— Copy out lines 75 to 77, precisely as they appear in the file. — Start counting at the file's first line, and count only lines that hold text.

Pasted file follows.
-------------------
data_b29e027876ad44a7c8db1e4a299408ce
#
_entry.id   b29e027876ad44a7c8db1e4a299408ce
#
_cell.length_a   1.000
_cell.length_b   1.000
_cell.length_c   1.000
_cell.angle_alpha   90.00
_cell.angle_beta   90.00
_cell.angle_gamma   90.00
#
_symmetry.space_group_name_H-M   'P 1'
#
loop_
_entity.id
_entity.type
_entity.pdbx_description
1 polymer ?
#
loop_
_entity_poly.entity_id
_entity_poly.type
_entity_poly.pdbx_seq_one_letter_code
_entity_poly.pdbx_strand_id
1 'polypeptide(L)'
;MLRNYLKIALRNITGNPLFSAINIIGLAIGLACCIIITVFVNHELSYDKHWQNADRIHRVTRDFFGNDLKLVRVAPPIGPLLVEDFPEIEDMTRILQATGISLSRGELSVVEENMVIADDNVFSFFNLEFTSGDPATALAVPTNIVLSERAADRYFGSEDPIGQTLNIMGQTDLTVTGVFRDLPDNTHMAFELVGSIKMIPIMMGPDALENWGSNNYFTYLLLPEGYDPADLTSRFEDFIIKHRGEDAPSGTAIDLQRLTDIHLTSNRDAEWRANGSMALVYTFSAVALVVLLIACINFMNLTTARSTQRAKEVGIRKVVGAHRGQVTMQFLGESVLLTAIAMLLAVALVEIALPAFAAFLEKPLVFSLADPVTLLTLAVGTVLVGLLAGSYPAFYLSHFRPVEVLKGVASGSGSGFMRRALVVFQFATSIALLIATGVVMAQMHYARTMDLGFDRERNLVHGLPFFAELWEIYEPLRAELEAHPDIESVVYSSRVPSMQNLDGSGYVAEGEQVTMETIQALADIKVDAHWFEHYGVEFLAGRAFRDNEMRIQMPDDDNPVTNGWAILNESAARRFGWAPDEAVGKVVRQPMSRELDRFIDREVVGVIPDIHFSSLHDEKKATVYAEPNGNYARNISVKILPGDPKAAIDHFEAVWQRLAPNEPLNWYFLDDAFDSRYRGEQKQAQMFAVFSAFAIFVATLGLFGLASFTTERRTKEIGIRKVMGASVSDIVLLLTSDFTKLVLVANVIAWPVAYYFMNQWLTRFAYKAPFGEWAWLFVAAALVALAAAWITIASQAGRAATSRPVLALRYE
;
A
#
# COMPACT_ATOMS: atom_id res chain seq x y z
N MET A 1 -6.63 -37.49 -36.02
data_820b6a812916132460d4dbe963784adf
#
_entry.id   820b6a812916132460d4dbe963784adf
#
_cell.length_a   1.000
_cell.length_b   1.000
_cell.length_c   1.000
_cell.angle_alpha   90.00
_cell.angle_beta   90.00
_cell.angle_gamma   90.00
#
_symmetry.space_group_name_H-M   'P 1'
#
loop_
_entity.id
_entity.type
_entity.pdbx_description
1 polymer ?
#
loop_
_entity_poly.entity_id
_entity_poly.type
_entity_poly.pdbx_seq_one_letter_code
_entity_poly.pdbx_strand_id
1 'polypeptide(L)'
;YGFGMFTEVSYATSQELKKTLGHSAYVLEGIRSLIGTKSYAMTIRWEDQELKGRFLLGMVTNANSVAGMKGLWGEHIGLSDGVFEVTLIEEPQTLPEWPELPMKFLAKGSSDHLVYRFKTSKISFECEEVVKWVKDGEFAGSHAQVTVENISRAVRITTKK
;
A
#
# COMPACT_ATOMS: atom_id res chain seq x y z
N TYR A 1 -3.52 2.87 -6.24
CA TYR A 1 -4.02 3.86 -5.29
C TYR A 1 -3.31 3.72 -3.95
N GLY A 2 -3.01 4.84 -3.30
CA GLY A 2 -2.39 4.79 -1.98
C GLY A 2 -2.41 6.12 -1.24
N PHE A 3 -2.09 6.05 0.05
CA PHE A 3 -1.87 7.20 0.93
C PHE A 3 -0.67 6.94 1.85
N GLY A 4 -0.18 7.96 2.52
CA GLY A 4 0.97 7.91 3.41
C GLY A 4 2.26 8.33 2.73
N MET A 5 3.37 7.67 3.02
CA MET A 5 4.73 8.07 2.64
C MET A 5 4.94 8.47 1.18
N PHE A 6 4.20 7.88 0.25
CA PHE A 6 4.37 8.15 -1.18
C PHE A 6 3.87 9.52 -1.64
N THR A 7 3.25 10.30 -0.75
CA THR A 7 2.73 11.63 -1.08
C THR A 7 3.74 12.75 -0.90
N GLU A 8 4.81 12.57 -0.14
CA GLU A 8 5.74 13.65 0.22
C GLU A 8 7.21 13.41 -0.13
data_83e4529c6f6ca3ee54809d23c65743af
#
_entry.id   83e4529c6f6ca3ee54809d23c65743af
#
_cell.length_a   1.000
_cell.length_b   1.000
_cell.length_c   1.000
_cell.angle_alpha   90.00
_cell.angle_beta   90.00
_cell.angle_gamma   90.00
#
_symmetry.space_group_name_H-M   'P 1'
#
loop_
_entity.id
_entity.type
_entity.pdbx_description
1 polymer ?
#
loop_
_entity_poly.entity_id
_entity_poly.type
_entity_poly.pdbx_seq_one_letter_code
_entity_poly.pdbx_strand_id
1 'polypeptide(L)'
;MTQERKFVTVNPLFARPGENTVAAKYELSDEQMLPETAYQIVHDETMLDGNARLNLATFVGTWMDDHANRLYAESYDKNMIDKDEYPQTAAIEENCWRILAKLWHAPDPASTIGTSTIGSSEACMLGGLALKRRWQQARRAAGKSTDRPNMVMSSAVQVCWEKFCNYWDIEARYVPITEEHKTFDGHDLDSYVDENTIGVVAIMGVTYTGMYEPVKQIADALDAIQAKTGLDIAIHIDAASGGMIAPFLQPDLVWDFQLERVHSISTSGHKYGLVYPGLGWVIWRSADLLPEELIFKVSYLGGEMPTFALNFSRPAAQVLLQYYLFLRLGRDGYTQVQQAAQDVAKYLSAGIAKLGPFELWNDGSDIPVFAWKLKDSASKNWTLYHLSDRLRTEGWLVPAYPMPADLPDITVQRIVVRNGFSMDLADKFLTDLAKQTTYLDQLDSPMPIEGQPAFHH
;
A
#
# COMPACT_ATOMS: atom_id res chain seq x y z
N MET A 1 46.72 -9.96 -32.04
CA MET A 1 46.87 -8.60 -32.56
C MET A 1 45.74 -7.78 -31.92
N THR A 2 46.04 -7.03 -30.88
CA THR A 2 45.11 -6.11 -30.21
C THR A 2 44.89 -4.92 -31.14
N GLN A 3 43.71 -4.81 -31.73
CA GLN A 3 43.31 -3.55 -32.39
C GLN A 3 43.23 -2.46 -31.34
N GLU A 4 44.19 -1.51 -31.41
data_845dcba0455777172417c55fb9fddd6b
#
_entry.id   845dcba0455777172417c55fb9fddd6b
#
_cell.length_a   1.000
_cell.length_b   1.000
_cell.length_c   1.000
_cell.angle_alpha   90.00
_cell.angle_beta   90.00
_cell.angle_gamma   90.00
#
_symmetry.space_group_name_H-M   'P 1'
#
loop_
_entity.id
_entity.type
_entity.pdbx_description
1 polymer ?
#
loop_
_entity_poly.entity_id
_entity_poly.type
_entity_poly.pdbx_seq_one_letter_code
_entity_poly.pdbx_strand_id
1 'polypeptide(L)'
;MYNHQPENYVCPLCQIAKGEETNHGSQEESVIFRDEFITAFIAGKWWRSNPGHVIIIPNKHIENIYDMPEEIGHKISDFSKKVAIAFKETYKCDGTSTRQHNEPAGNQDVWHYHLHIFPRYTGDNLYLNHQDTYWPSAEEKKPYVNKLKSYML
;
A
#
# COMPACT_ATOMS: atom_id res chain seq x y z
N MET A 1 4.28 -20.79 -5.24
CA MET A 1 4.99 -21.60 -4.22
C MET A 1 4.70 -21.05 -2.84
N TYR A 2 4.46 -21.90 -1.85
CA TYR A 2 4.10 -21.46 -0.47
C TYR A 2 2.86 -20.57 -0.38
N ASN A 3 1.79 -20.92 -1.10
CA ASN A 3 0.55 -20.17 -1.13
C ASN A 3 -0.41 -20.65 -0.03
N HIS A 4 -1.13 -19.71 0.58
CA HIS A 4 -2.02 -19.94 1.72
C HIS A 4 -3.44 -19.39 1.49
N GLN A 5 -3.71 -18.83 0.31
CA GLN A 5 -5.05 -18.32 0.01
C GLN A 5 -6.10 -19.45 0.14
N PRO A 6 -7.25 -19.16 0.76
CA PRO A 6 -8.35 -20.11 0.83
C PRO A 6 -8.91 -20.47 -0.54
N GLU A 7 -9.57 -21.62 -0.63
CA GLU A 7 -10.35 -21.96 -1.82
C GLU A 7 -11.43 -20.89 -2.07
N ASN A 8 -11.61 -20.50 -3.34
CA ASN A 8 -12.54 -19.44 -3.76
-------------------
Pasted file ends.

CA MET A 5 4.73 8.07 2.64
C MET A 5 4.94 8.47 1.18
N PHE A 6 4.20 7.88 0.25